Krystyna Kurczab-Redlich (Poland)


“In the present world – one who does not die on the screen, does not die in reality.”

Krystyna Kurczab-Redlich is a journalist. Despite the official ban, she regularly visited Chechnya between 1997 and 2004 and made four documentaries: “Chechnya – Death Rattle,” “Chechnya – Murder with International Consent,” “SOS for Chechnya,” and “Chechens after Beslan,” exposing the Russian human rights abuses in Chechnya. Her book “Pandrioshka” was published in 2000. After 14 years in Russia, she was not able to get new accreditation and her phone was bugged. She returned to Poland and continues to write about human rights abuses in Russia and to help Chechen refugees.

Playing the idiot or bursting into tears at Russian checkpoints was almost always helpful. Not, however, when the soldiers were women. In 2002, after five years of visits to Chechnya as a freelance journalist, Krystyna Kurczab-Redlich was asked to leave her car at a military checkpoint. “I wrote about it afterwards as if it happened to someone else. I did not want to frighten my family,” she says. After she was searched roughly, a woman soldier took her to a huge tent with a hole in the ground stinking of chloride. In the hole filled with water up to the neck stood Chechens. They were dying. The soldier asked the journalist: “Do you want to be there? You will be soon.” Krystyna does not like to talk about it. She simply explains that she was going to Chechnya without permission from the Russian authorities because officially journalists could go there only in organized groups with a guide. So she was hiding her hair under a scarf, sitting in the corner of a cab, keeping the tapes with documentaries in her underwear. She bribed greedy soldiers when she had to. She filmed corpses, young people without arms, legs. She talked with people who underwent the most horrible torture, with women who dug through piles of corpses to find their dead brothers or husbands. She met hundreds of mothers who lost their children. “I realized that the saying ‘if not me, then who?’ fits me perfectly. If I do not go there, if I do not write about it, who will?” In 2004, Chechens started to look at her with hatred: “You do not help us. Just make money on us,” they said. “I, then, bought a ring in Dagestan. I said to myself: I will take it off only after my actions have resulted in something concrete. My aim is to make those guilty of crimes in Chechnya undergo a trial similiar to the one of Milosevic. It is where they belong. And I will probably die with that ring. (silence) Maybe not.”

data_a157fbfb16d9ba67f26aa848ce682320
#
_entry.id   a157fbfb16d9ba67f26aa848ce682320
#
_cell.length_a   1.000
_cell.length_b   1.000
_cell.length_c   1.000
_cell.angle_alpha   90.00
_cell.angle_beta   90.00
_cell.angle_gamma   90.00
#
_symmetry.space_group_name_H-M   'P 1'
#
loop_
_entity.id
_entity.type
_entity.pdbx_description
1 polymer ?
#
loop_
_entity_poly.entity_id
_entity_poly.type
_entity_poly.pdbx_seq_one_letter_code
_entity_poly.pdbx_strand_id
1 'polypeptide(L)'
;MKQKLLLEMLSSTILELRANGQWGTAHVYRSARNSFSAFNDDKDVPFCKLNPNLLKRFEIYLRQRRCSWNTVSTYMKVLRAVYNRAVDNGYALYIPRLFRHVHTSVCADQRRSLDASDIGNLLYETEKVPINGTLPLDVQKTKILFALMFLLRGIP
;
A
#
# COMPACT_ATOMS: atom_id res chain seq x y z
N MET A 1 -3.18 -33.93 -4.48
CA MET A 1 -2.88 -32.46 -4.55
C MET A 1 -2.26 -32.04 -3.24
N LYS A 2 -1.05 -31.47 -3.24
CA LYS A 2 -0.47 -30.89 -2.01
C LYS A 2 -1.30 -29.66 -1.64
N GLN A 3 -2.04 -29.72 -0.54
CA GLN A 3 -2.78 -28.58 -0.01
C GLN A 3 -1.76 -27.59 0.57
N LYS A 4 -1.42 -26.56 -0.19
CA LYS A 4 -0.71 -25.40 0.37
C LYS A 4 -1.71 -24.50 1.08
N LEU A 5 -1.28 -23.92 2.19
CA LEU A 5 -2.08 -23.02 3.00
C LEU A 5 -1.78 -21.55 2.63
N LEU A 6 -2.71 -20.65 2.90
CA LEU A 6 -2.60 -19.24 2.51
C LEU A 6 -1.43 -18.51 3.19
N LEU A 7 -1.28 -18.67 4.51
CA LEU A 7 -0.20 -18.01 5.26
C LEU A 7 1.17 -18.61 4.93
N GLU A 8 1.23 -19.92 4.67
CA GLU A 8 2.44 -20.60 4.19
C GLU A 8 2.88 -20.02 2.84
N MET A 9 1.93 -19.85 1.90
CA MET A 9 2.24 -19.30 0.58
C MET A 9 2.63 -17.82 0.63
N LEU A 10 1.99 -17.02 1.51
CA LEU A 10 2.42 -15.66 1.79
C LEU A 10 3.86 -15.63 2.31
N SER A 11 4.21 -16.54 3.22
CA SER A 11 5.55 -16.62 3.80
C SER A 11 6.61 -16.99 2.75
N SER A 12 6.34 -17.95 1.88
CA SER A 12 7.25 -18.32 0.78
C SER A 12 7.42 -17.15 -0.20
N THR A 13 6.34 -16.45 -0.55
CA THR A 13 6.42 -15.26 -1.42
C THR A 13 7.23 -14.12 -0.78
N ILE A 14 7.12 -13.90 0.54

Europe | Poland

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